Perhaps we’ve all had that lonely feeling recently, walking around eerily empty streets as if somehow the world had ended while we were asleep and now we’re all alone, but the hero of theatre actor Murantin’s feature debut My World is about to discover that he really is (almost) the last of his kind as he struggles to reconstruct his history, identity, and sense of self while encountering only two other women one young and one more his own age but each with strange and unclear motives. 

A man wakes up naked in a park, almost rebirthed in a sense, and rises in confusion. Finding a grey tracksuit abandoned a little way away he wanders through a town he doesn’t recognise where all the stores are closed and there are no people nor any traffic on the streets. With no sign of life to be found he’s drawn towards a library but finds little in terms of illumination before leaving and noticing a second Earth hanging in the sky where the moon ought to be. Returning to the park he sleeps, but is woken in the morning by an apparently concerned high school girl who later offers him a place in her home where she is currently living alone as her siblings are away and her parents abroad. A kind gesture, but perhaps not very sensible given her circumstances. In any case, she tells the man not to go out, buying him some nicer clothes and cooking dinner every night.

With no memories of his own, the man remains confused. The high school girl appears to be living normally. She leaves every day to attend class which suggests there are other people around though he never sees any and the strangely old-fashioned TV in the living room only displays static. One day she informs him her boyfriend wants to come over so he’ll have to make himself scarce, later escorting him to the basement where she handcuffs him to a water pipe. Why would a regular high school girl own a pair of sparkly handcuffs with fairytale-esque little blue keys? Why is he not supposed to look into any of the other bedrooms? What secrets is this world hiding from him? The plot begins to thicken when he decides to break the rule and follow the high school girl to see where she goes, only to find himself at the library again where he encounters a middle-aged woman in what appears to be her negligee.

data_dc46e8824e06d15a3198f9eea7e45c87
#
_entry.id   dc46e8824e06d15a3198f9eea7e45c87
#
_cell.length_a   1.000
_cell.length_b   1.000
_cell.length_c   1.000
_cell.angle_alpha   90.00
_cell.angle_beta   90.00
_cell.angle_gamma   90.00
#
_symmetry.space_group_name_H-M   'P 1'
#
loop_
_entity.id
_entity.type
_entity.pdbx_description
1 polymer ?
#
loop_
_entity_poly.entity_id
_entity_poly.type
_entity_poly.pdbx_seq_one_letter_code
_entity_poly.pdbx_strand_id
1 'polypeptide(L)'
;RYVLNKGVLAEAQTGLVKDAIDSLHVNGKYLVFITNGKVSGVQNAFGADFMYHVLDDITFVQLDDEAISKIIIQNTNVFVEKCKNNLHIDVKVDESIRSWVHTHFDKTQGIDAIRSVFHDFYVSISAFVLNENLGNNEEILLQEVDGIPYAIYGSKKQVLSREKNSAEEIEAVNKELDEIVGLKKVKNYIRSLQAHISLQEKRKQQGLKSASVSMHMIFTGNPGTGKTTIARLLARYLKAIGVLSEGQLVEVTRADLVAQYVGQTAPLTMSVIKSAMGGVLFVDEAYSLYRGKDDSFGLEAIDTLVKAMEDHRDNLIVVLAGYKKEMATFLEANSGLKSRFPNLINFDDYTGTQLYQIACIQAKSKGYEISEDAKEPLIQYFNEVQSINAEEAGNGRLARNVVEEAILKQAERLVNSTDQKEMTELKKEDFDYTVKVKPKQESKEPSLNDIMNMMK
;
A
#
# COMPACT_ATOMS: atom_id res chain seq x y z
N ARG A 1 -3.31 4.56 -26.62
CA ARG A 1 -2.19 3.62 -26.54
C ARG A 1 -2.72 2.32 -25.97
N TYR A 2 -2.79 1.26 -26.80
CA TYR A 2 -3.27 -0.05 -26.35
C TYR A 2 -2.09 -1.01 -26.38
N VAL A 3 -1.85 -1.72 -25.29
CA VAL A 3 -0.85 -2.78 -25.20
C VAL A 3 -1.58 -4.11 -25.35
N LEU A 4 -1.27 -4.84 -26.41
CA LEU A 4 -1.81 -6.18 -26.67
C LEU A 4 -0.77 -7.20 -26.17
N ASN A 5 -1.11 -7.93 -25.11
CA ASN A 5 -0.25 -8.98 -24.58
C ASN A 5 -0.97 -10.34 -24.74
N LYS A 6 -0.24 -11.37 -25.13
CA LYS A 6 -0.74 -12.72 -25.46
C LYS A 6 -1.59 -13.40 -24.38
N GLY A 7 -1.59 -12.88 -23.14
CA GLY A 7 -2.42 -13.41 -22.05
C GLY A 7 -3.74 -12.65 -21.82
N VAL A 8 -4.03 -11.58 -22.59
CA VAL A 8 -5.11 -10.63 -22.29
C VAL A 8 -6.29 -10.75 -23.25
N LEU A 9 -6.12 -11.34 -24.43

The man is in a sense imprisoned within the house, the handcuffs a literal extension of his mental constraint in a world which may be of his own making in wilful self-exile from a traumatic past. His strange dreams hint at another life, possibly on the other Earth, in which there are flashes of potential violence. Before long he begins encountering other versions of himself, fracturing under the weight of his internal confusion when directly confronted. The high school girl tells him he’s creating too much “disorder” and the only way to repair it is to go back to his own world, but the man doesn’t want to. Describing it as painful, he insists there’s no need to return if he can stay with the high school girl but in the end he will have to face himself and the traumatic past from which he seems to be in mental flight. 

Dreamlike in its uncanniness, Murantin’s camera chases a man on the run from himself as he walks through a world already dead, a still place with no past or future. He does not know himself, and no one else does either or at least that’s what they claim. The world is quite literally his, a place which he has unwittingly created in refuge from his trauma but he is no god only a man imprisoning himself, a wilful exile from a world he couldn’t accept. A tale of guilt and loneliness, My World offers its hero a chance at redemption through facing his past, accepting his responsibility, and learning the truth about himself but nevertheless concludes that there may be only one path to freedom while atoning for his transgressions in a world suddenly more alive and once more in motion. 

My World streamed as part of Yubari International Fantastic Film Festival 2021.

Trailer (English subtitles)

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